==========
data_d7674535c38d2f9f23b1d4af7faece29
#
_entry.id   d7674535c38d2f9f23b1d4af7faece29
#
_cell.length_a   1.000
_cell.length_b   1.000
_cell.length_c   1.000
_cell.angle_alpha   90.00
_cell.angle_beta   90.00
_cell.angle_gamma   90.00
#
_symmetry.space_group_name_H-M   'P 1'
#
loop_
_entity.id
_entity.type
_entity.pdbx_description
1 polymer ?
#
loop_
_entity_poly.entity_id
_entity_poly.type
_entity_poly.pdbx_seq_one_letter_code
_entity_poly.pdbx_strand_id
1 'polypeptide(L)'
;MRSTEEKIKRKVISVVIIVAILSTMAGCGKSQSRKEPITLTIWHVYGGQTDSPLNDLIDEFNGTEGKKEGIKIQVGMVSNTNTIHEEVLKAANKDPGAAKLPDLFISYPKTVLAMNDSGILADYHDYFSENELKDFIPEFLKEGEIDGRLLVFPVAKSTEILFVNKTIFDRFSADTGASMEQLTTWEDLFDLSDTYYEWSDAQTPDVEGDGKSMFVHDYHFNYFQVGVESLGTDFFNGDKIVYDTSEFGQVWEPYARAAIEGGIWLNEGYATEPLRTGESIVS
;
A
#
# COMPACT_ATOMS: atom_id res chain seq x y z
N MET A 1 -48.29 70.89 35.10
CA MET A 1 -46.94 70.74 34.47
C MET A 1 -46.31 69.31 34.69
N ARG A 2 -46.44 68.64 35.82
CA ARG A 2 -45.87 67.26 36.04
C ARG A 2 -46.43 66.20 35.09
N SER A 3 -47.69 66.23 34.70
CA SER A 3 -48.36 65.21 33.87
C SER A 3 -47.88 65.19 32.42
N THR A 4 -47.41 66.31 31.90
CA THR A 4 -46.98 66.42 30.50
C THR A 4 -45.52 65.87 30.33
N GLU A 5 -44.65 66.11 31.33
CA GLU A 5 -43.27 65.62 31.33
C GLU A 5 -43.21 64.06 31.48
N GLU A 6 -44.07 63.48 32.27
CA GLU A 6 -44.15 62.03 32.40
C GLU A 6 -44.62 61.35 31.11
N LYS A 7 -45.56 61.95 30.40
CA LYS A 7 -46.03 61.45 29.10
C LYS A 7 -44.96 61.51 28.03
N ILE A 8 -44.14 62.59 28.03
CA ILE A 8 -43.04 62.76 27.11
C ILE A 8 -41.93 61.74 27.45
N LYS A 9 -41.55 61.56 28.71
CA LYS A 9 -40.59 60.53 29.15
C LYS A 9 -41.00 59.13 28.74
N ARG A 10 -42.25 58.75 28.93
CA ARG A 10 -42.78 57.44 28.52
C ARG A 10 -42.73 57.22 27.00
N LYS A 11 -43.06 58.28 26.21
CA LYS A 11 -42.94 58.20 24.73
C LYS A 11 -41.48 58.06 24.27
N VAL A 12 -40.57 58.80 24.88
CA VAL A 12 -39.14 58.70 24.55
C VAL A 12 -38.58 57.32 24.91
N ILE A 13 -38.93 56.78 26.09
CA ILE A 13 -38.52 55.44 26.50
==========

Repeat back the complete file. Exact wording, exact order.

data_d7674535c38d2f9f23b1d4af7faece29
#
_entry.id   d7674535c38d2f9f23b1d4af7faece29
#
_cell.length_a   1.000
_cell.length_b   1.000
_cell.length_c   1.000
_cell.angle_alpha   90.00
_cell.angle_beta   90.00
_cell.angle_gamma   90.00
#
_symmetry.space_group_name_H-M   'P 1'
#
loop_
_entity.id
_entity.type
_entity.pdbx_description
1 polymer ?
#
loop_
_entity_poly.entity_id
_entity_poly.type
_entity_poly.pdbx_seq_one_letter_code
_entity_poly.pdbx_strand_id
1 'polypeptide(L)'
;MRSTEEKIKRKVISVVIIVAILSTMAGCGKSQSRKEPITLTIWHVYGGQTDSPLNDLIDEFNGTEGKKEGIKIQVGMVSNTNTIHEEVLKAANKDPGAAKLPDLFISYPKTVLAMNDSGILADYHDYFSENELKDFIPEFLKEGEIDGRLLVFPVAKSTEILFVNKTIFDRFSADTGASMEQLTTWEDLFDLSDTYYEWSDAQTPDVEGDGKSMFVHDYHFNYFQVGVESLGTDFFNGDKIVYDTSEFGQVWEPYARAAIEGGIWLNEGYATEPLRTGESIVS
;
A
#
# COMPACT_ATOMS: atom_id res chain seq x y z
N MET A 1 -48.29 70.89 35.10
CA MET A 1 -46.94 70.74 34.47
C MET A 1 -46.31 69.31 34.69
N ARG A 2 -46.44 68.64 35.82
CA ARG A 2 -45.87 67.26 36.04
C ARG A 2 -46.43 66.20 35.09
N SER A 3 -47.69 66.23 34.70
CA SER A 3 -48.36 65.21 33.87
C SER A 3 -47.88 65.19 32.42
N THR A 4 -47.41 66.31 31.90
CA THR A 4 -46.98 66.42 30.50
C THR A 4 -45.52 65.87 30.33
N GLU A 5 -44.65 66.11 31.33
CA GLU A 5 -43.27 65.62 31.33
C GLU A 5 -43.21 64.06 31.48
N GLU A 6 -44.07 63.48 32.27
CA GLU A 6 -44.15 62.03 32.40
C GLU A 6 -44.62 61.35 31.11
N LYS A 7 -45.56 61.95 30.40
CA LYS A 7 -46.03 61.45 29.10
C LYS A 7 -44.96 61.51 28.03
N ILE A 8 -44.14 62.59 28.03
CA ILE A 8 -43.04 62.76 27.11
C ILE A 8 -41.93 61.74 27.45
N LYS A 9 -41.55 61.56 28.71
CA LYS A 9 -40.59 60.53 29.15
C LYS A 9 -41.00 59.13 28.74
N ARG A 10 -42.25 58.75 28.93
CA ARG A 10 -42.78 57.44 28.52
C ARG A 10 -42.73 57.22 27.00
N LYS A 11 -43.06 58.28 26.21
CA LYS A 11 -42.94 58.20 24.73
C LYS A 11 -41.48 58.06 24.27
N VAL A 12 -40.57 58.80 24.88
CA VAL A 12 -39.14 58.70 24.55
C VAL A 12 -38.58 57.32 24.91
N ILE A 13 -38.93 56.78 26.09
CA ILE A 13 -38.52 55.44 26.50